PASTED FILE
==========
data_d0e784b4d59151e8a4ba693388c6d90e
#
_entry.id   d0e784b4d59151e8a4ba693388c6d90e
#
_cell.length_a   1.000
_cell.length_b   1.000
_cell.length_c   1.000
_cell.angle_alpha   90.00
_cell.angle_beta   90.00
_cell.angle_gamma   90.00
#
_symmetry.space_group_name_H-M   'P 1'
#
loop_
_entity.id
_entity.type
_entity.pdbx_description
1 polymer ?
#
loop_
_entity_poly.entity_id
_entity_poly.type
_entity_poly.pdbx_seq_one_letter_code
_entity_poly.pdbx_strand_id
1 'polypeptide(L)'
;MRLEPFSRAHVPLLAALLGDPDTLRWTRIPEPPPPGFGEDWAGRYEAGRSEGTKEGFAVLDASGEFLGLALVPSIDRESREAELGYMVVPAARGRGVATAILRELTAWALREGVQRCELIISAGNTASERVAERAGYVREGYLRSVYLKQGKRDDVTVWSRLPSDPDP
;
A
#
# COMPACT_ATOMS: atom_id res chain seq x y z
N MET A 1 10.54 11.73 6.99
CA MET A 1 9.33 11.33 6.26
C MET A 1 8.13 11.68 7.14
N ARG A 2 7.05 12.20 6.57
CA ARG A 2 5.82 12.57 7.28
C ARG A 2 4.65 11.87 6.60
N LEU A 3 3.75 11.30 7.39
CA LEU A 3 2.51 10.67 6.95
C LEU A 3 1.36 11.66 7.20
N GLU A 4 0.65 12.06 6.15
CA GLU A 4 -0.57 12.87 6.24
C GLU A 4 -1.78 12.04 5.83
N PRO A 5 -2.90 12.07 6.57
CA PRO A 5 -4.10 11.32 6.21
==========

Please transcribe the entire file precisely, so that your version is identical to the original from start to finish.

data_d0e784b4d59151e8a4ba693388c6d90e
#
_entry.id   d0e784b4d59151e8a4ba693388c6d90e
#
_cell.length_a   1.000
_cell.length_b   1.000
_cell.length_c   1.000
_cell.angle_alpha   90.00
_cell.angle_beta   90.00
_cell.angle_gamma   90.00
#
_symmetry.space_group_name_H-M   'P 1'
#
loop_
_entity.id
_entity.type
_entity.pdbx_description
1 polymer ?
#
loop_
_entity_poly.entity_id
_entity_poly.type
_entity_poly.pdbx_seq_one_letter_code
_entity_poly.pdbx_strand_id
1 'polypeptide(L)'
;MRLEPFSRAHVPLLAALLGDPDTLRWTRIPEPPPPGFGEDWAGRYEAGRSEGTKEGFAVLDASGEFLGLALVPSIDRESREAELGYMVVPAARGRGVATAILRELTAWALREGVQRCELIISAGNTASERVAERAGYVREGYLRSVYLKQGKRDDVTVWSRLPSDPDP
;
A
#
# COMPACT_ATOMS: atom_id res chain seq x y z
N MET A 1 10.54 11.73 6.99
CA MET A 1 9.33 11.33 6.26
C MET A 1 8.13 11.68 7.14
N ARG A 2 7.05 12.20 6.57
CA ARG A 2 5.82 12.57 7.28
C ARG A 2 4.65 11.87 6.60
N LEU A 3 3.75 11.30 7.39
CA LEU A 3 2.51 10.67 6.95
C LEU A 3 1.36 11.66 7.20
N GLU A 4 0.65 12.06 6.15
CA GLU A 4 -0.57 12.87 6.24
C GLU A 4 -1.78 12.04 5.83
N PRO A 5 -2.90 12.07 6.57
CA PRO A 5 -4.10 11.32 6.21